European Shares To Open Lower As Trade Worries Weigh

European stocks are likely to open lower on Thursday as investors fret over U.S.-China trade tensions.

The United States and China appear to be bracing for a prolonged standoff over trade after the U.S. squeezed Chinese companies by threatening to shut off supplies of those key components.

Hopes are now being placed on the Xi-Trump meeting on the sidelines of the G20 meeting in Japan at the end of June.

Asian stocks slipped into the red as investors fret about the adverse effects of trade tensions on global economic growth.

A report from the South China Morning Post said China is re-examining the entire bilateral economic relationship between the U.S. and China.

Separately, U.S. Treasury Secretary Steven Mnuchin told CNBC’s Ylan Mui the U.S. has no plans to go to Beijing to resume trade negotiations.

China’s yuan held steady as authorities try to cap the currency’s decline amid the Sino-U.S. trade conflict. The People’s Bank of China set its daily fixing for the currency at a stronger-than-expected level for a fourth straight day.

The dollar index pushed higher while the British pound fell amidst speculation British Prime Minister Theresa May could be forced out of office over coming days.

Oil prices extended losses after suffering their biggest single session fall in three weeks on Wednesday as data from Energy Information Administration showed a sharp jump in U.S. crude stockpiles last week.

Elections to the European Parliament, the EU’s legislature, will take place between May 23rd and 26th as euroskeptic far-right parties attempt to build a coalition to try to remake the EU.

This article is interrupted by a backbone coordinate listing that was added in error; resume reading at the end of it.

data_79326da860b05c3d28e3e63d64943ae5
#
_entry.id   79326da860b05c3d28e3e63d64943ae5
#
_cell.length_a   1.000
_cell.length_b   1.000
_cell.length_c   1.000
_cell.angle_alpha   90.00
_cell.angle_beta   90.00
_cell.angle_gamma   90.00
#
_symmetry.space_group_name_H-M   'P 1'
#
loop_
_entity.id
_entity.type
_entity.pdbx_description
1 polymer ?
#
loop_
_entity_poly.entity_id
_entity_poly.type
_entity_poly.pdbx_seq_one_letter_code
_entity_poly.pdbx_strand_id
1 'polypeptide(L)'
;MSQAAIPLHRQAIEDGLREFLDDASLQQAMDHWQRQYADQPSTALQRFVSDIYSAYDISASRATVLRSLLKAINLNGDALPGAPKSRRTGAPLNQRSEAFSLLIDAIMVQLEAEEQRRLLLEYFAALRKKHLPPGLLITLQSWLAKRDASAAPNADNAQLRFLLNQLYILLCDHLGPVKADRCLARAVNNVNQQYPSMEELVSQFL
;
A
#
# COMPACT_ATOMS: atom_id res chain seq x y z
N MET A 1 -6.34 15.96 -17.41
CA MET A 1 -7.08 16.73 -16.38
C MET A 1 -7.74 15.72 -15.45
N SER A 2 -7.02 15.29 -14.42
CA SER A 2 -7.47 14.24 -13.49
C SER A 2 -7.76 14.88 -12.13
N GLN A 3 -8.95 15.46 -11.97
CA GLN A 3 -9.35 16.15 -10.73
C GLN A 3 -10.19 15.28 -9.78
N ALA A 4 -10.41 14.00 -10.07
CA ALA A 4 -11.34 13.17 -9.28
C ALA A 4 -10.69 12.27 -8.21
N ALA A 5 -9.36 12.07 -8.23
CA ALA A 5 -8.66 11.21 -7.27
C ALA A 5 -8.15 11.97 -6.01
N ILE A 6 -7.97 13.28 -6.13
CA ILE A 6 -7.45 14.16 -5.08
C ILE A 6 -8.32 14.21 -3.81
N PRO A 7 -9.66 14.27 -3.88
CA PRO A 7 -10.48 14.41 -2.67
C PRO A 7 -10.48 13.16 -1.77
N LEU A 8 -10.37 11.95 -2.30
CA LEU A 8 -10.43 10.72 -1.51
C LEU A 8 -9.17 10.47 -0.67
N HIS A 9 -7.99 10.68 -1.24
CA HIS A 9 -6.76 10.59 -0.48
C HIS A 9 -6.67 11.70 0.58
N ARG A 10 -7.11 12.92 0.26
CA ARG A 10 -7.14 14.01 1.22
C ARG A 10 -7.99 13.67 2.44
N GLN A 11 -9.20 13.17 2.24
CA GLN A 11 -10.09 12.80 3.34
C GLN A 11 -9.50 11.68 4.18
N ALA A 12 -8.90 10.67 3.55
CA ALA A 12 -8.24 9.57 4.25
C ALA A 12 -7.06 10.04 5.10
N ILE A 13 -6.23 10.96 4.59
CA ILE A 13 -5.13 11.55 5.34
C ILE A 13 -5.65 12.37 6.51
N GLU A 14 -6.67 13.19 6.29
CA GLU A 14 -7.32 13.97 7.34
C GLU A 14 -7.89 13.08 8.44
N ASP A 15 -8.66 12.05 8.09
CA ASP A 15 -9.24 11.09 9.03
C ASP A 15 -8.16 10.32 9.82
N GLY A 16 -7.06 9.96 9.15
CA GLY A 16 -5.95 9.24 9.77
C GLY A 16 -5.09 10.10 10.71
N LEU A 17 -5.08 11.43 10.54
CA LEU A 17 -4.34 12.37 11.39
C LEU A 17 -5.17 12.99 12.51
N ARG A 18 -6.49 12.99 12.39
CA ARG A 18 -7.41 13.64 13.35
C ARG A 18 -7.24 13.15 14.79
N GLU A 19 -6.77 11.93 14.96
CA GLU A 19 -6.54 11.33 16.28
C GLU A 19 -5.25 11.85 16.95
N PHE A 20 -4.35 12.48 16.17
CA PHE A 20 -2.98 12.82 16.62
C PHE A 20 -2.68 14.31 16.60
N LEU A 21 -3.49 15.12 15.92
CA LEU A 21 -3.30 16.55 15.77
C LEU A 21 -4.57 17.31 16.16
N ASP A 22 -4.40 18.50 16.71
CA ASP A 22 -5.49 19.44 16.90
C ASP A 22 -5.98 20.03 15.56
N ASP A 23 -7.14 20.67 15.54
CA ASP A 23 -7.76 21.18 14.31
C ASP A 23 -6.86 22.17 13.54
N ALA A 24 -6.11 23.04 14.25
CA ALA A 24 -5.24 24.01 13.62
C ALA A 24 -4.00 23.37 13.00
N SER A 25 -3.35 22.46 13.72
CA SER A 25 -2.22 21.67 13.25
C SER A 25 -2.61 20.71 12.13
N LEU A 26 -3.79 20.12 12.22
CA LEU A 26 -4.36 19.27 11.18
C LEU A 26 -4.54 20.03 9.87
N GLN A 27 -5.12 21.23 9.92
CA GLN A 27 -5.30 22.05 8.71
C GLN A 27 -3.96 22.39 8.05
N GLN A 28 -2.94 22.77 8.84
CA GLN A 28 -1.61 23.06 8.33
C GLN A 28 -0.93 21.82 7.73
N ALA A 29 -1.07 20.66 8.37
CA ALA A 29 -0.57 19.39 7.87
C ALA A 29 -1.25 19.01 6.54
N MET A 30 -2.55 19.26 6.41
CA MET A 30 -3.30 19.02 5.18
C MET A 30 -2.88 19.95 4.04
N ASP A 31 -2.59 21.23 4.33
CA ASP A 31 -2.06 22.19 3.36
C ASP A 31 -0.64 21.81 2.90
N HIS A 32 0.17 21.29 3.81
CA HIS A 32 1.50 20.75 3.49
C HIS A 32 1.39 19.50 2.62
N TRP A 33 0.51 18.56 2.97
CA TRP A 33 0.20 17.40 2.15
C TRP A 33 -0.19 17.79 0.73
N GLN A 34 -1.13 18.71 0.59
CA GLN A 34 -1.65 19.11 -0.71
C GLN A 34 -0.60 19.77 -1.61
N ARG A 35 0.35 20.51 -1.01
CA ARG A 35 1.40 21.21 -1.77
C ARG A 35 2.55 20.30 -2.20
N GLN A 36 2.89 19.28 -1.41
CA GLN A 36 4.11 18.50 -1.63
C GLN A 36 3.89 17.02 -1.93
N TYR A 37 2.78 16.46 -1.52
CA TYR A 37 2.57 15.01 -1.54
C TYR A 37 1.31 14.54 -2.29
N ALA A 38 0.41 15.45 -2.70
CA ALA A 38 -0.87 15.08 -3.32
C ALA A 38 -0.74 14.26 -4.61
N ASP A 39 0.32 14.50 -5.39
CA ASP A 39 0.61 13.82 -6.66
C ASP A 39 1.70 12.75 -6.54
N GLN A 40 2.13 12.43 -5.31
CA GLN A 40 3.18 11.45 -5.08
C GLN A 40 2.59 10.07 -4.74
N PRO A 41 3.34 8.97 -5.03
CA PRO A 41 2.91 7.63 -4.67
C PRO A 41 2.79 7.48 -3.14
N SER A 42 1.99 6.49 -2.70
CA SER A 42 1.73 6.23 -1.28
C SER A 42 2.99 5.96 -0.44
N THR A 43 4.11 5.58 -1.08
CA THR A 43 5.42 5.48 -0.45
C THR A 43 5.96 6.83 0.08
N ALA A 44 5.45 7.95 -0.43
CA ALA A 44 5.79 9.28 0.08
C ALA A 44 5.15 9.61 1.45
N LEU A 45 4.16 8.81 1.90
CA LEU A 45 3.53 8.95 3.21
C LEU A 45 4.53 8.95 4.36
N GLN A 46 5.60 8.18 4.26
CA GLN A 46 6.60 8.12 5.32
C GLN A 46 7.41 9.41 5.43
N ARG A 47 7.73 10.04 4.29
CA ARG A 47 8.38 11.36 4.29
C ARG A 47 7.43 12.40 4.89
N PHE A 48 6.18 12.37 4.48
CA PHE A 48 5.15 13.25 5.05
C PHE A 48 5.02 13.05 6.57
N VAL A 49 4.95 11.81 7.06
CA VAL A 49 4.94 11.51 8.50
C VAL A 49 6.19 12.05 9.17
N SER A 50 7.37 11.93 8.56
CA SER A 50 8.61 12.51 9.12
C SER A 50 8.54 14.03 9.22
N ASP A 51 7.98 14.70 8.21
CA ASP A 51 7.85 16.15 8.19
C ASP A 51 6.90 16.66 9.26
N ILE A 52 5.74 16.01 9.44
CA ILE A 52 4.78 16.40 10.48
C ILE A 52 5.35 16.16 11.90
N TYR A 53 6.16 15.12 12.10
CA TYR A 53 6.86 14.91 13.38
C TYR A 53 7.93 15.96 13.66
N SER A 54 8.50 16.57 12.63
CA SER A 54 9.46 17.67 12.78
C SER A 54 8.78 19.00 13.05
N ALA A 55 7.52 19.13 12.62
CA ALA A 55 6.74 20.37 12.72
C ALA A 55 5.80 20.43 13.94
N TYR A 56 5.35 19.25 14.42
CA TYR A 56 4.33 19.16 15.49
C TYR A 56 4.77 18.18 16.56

Revised quarterly national accounts, flash purchasing managers’ survey results and Ifo business confidence are due from Germany later today, headlining a busy day for the European economic news.

At 7.30 am ET, the European Central Bank releases accounts of the monetary policy meeting of the Governing Council held on April 9 and 10.

U.S. stocks fell modestly overnight amid continued escalation in trade tensions and as a U.S. federal judge ruled that Qualcomm illegally suppressed competition for cellphone chips.

Meanwhile, minutes from the latest U.S. Federal Reserve meeting showed that the central bank is in no rush to alter the path of interest rates amid an environment of moderate U.S. economic growth and muted inflation pressures.

The Dow Jones Industrial Average dropped 0.4 percent, the tech-heavy Nasdaq Composite shed half a percent and the S&P 500 eased 0.3 percent.

European markets ended mixed on Wednesday on mounting worries about a long drawn U.S.-China trade war and growing uncertainty about Brexit.

The pan European Stoxx 600 ended flat with a negative bias. The German DAX rose 0.2 percent and the U.K.’s FTSE 100 inched up 0.1 percent while France’s CAC 40 index edged down 0.1 percent.

European Shares Seen Opening On Steady Note

European stocks look set to open a tad higher on Wednesday, with easing of U.S.-China trade tensions and a stronger dollar likely to underpin sentiment.

The U.S. dollar hovered near a four-week high on the back of higher U.S. Treasury yields as investors awaited the release of minutes from the latest Federal Reserve policy meeting, due out later in the day.

Asian stock markets traded cautiously and the Japanese yen held largely steady after Japanese exports fell for a fifth straight month in April, in a sign of weakness in external demand. On the positive side, the country’s core private-sector machinery orders rose for the second straight month.

The British pound is hovering near a four-month low after British Prime Minister Theresa May set out what she called a “new” Brexit deal for Britain’s departure from the EU.

The deal offers the option of a parliamentary vote on holding a second referendum on her deal if it clears the Commons next month.